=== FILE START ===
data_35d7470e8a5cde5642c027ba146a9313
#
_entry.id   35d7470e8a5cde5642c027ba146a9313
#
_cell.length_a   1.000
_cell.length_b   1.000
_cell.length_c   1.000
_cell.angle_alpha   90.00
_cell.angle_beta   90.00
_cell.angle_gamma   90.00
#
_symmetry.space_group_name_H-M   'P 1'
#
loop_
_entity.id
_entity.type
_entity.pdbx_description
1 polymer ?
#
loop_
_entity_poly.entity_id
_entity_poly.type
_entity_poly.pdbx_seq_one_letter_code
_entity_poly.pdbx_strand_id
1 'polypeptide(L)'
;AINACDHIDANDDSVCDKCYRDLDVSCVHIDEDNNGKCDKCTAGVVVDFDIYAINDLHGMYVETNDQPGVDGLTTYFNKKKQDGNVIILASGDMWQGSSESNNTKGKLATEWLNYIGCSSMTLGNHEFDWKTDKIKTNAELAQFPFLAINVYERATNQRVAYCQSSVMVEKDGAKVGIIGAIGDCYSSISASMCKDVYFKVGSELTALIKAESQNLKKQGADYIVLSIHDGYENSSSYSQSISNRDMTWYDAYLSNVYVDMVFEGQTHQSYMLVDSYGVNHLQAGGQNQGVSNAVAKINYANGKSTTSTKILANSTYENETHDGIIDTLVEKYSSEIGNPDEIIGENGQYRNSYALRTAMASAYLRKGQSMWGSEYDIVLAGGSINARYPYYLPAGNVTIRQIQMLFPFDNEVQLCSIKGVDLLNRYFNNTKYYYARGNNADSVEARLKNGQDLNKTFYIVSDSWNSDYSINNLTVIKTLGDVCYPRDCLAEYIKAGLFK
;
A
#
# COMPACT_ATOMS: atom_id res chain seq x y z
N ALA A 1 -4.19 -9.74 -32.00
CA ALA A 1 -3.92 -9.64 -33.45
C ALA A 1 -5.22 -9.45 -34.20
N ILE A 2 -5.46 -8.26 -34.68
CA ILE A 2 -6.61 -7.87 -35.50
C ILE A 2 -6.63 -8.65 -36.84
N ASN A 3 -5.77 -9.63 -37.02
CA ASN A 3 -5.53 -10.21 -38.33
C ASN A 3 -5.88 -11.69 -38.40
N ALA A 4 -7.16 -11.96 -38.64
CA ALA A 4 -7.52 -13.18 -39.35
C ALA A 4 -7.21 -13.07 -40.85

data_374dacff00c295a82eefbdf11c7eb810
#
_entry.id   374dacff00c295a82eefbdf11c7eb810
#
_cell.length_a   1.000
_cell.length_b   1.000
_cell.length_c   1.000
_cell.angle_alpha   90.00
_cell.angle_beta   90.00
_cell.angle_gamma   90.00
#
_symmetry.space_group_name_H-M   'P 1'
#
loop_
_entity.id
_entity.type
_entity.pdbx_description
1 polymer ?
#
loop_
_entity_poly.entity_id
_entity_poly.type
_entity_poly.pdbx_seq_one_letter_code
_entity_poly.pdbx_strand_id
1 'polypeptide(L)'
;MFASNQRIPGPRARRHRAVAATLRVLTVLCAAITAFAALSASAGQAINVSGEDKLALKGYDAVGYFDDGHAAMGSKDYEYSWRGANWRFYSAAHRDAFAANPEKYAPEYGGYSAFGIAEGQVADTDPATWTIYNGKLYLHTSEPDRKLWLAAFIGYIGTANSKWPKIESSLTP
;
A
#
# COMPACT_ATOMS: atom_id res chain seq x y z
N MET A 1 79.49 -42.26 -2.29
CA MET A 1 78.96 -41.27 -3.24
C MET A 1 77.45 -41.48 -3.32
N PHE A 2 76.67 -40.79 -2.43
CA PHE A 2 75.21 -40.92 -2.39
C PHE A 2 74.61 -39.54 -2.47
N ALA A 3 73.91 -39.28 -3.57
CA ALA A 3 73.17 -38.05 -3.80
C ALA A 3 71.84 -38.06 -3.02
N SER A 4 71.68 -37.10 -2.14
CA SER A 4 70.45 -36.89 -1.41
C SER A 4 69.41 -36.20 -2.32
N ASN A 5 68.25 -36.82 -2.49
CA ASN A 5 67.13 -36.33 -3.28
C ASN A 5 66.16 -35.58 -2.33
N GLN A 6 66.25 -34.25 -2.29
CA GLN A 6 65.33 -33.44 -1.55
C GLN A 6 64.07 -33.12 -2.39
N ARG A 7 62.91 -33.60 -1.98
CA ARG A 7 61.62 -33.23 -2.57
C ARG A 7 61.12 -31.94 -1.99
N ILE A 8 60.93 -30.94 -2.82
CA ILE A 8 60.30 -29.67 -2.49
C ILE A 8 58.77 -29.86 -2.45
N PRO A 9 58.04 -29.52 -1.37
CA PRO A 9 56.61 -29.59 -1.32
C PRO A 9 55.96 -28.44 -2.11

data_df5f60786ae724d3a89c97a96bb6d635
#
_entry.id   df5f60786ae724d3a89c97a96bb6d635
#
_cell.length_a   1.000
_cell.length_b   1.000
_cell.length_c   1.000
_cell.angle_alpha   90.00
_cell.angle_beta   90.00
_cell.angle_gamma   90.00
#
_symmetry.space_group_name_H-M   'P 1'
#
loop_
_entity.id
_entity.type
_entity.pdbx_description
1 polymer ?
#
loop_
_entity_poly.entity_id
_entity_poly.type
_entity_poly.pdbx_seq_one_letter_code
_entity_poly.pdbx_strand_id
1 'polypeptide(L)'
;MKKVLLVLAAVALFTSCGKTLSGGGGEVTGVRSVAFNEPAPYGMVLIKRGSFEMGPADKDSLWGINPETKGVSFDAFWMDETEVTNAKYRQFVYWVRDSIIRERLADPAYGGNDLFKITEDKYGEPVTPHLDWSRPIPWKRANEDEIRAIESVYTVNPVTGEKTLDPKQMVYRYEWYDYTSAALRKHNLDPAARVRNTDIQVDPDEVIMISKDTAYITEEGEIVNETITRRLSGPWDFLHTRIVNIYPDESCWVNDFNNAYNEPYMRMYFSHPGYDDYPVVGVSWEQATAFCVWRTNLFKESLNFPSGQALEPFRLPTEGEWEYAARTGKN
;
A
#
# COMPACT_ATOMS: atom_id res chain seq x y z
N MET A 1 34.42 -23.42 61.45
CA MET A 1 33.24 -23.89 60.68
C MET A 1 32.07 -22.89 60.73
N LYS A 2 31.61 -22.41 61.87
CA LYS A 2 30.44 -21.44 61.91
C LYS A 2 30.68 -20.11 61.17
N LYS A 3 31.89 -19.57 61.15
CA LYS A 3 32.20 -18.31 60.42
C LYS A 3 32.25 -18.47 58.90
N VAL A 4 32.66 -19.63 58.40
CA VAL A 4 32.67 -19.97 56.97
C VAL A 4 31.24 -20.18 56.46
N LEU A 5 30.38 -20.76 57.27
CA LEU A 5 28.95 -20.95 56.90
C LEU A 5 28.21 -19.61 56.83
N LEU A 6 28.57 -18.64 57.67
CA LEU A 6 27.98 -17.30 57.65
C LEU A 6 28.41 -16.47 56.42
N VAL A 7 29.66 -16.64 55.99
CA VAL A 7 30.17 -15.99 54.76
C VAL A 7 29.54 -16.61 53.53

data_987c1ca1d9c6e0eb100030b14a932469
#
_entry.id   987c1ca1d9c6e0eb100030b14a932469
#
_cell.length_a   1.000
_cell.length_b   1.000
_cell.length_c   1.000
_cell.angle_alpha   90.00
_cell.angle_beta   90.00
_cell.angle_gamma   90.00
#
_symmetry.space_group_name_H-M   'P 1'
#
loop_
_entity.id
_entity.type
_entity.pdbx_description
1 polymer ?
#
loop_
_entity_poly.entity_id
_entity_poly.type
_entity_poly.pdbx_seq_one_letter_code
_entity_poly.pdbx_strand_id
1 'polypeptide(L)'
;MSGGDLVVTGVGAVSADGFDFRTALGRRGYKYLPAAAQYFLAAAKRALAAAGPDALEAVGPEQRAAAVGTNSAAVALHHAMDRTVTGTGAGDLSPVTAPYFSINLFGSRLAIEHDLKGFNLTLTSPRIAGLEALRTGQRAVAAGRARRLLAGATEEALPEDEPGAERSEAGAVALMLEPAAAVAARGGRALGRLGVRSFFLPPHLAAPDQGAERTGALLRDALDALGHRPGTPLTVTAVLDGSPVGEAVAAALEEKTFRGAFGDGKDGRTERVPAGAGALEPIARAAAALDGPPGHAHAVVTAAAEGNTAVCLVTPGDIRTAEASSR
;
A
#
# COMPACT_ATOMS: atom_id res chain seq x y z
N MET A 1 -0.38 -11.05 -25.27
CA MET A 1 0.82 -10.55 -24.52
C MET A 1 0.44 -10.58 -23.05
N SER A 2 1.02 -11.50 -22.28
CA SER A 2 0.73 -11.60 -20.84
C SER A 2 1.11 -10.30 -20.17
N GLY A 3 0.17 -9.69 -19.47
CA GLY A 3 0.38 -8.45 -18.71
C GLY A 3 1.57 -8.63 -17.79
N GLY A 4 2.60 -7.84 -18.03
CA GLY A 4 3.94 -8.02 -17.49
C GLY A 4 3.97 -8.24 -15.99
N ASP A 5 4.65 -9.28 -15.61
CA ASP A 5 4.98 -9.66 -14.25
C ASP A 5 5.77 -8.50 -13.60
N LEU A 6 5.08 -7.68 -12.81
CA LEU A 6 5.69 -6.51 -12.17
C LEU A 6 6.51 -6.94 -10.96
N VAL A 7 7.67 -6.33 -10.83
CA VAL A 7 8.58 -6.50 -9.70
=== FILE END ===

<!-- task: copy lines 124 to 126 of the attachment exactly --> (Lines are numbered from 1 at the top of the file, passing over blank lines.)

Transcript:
1 'polypeptide(L)'
;MKKVLLVLAAVALFTSCGKTLSGGGGEVTGVRSVAFNEPAPYGMVLIKRGSFEMGPADKDSLWGINPETKGVSFDAFWMDETEVTNAKYRQFVYWVRDSIIRERLADPAYGGNDLFKITEDKYGEPVTPHLDWSRPIPWKRANEDEIRAIESVYTVNPVTGEKTLDPKQMVYRYEWYDYTSAALRKHNLDPAARVRNTDIQVDPDEVIMISKDTAYITEEGEIVNETITRRLSGPWDFLHTRIVNIYPDESCWVNDFNNAYNEPYMRMYFSHPGYDDYPVVGVSWEQATAFCVWRTNLFKESLNFPSGQALEPFRLPTEGEWEYAARTGKN
;